When watching a performance presented by the College of Arts and Architecture, you immediately notice the costumes that the performers wear. You might be wondering how they managed to get their hands on these costumes. While it would be easy to say that the departments bought these costumes pre-made, some of them are actually made from scratch by students.

Where exactly can students make the costumes? There is a costume shop inside Robinson Hall where students can learn to make costumes that will be used for the upcoming performances. It is managed by Professor Hali Hutchinson who is currently working on an upcoming play called “Blues for an Alabama Sky.”

When working at the costume shop, it has to be noted that learning to sew is a skill. Hutchinson is aware that students can get easily frustrated by the difficulty of learning to sew for the first time. “It’s something that you get better and better at with repetition.” she said. She also takes into account how students learn, whether they learn by watching the instructor or from spoken instructions.

According to the Head of Costume Design of the Department of Theatre, Professor Aly Amidei, the costume shop can also be a place where students learn the skills of modifying, such as sewing or altering a suit. “That room is a learning space, classroom space and a production space.” she said.

When picking a play, a faculty meeting is held where they propose and vote on a production. They also factor in personal interests, student interest and impact on the campus. “We pick them by the impact they will have on in terms of campus culture [sic], or [if they are] something that can be good for the world a[t] certain given time. Or sometimes we pick them for fun.” Amidei said.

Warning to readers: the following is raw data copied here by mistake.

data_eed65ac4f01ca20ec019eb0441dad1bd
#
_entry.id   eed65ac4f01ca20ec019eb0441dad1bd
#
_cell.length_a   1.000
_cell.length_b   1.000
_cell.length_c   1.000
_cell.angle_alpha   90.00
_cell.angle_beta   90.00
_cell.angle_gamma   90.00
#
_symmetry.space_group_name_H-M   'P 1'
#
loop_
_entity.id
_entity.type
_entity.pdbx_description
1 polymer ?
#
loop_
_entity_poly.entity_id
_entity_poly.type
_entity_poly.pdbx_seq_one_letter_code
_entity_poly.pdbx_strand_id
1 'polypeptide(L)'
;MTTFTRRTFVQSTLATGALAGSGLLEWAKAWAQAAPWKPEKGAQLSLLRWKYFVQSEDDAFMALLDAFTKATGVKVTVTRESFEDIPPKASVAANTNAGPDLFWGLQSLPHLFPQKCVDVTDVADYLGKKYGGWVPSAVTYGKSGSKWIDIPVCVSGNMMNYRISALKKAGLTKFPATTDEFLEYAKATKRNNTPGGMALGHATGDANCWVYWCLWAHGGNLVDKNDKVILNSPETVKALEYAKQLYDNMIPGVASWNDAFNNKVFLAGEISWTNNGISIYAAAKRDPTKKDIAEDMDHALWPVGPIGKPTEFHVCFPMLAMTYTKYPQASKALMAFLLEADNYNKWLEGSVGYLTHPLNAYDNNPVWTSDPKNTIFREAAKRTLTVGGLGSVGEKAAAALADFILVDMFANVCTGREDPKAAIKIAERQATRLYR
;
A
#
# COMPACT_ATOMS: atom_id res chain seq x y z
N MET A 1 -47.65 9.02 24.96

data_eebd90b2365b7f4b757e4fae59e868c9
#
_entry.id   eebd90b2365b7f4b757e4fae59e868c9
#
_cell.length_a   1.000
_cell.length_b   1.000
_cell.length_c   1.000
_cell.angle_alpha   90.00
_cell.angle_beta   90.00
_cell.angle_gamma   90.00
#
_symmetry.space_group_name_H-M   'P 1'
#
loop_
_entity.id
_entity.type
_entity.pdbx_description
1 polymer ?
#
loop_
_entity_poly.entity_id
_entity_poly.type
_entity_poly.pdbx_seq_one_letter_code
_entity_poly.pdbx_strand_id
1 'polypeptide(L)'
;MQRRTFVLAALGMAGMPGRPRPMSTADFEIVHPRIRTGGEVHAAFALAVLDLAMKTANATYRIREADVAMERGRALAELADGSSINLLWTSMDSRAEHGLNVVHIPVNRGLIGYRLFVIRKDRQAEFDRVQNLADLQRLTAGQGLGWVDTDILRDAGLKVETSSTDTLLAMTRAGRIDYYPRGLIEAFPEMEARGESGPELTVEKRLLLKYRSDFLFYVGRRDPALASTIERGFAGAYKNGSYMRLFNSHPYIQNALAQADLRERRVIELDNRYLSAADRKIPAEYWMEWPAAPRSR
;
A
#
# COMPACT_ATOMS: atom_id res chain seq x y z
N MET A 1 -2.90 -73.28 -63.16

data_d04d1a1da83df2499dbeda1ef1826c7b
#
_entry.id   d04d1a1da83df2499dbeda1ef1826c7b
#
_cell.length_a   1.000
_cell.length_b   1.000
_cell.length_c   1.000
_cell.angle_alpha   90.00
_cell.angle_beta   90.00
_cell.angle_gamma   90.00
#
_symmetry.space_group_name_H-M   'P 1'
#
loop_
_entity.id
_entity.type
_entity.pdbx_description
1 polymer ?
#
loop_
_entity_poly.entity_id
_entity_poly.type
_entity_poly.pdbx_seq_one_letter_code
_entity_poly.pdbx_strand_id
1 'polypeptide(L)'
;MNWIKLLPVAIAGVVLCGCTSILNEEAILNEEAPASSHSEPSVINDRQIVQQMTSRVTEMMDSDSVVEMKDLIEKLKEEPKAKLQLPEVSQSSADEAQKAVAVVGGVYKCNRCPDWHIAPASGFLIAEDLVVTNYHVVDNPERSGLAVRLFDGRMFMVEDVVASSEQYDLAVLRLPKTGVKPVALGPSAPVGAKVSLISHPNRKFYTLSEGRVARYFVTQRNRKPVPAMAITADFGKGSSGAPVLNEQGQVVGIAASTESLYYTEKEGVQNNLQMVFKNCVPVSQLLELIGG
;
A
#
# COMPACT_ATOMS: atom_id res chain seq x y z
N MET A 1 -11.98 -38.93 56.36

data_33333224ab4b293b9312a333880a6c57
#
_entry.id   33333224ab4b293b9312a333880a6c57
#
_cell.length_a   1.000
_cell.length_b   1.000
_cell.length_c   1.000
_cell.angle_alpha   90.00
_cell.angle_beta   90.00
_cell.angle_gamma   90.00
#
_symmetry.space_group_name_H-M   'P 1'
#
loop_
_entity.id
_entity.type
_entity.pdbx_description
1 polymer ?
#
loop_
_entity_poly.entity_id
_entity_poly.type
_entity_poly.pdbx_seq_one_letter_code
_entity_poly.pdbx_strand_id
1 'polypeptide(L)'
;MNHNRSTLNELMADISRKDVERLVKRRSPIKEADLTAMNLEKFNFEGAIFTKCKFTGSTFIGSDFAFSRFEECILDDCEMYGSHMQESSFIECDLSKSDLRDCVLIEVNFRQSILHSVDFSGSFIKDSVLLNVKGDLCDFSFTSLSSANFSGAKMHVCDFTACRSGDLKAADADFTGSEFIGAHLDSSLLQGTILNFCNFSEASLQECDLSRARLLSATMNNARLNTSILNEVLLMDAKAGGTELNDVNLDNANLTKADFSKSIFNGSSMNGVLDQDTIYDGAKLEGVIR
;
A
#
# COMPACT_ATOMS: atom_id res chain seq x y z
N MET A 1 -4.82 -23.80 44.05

An ultimate decision is made by the chair of the department, Dr. Lynne Conner. Afterward, the department will see if they can get the rights for the proposed play.

Photo by Daniel Johnson

Timeline wise, productions are chosen a year before they are performed. The process of planning costumes starts a semester before the showcase. The choice of play can have an effect on the production and preparations of the costumes. Depending on the semester and the season, the department will determine how to prepare for the upcoming events.

The department also takes into account the students’ skill set to determine what they would design for the play. If they have less experience working on certain aspects of the costumes, employees of the costume shop will help assist the class.

According to Amidei, there are two parts when it comes to teaching students in the shop. The first part is building the ideas for the costumes. Students start doing research, analyzing the script and understanding the characters. “You [are] kind of creating an image; an idea of what that character/dancer will look like.” she said.

The second part is when you bring these ideas to life. This is where students actually find the materials that will be required to make the costumes. There, students make the costume from scratch or look for clothing/materials from storage or shopping areas. Sometimes the shop may need to rent costumes from other schools or other costume shops. “All of those things are determined by the budget and the time we have for a show,” Amidei said. “We might have tons of budget, but if we have only two weeks to make it happen, that’s not enough time to build something.”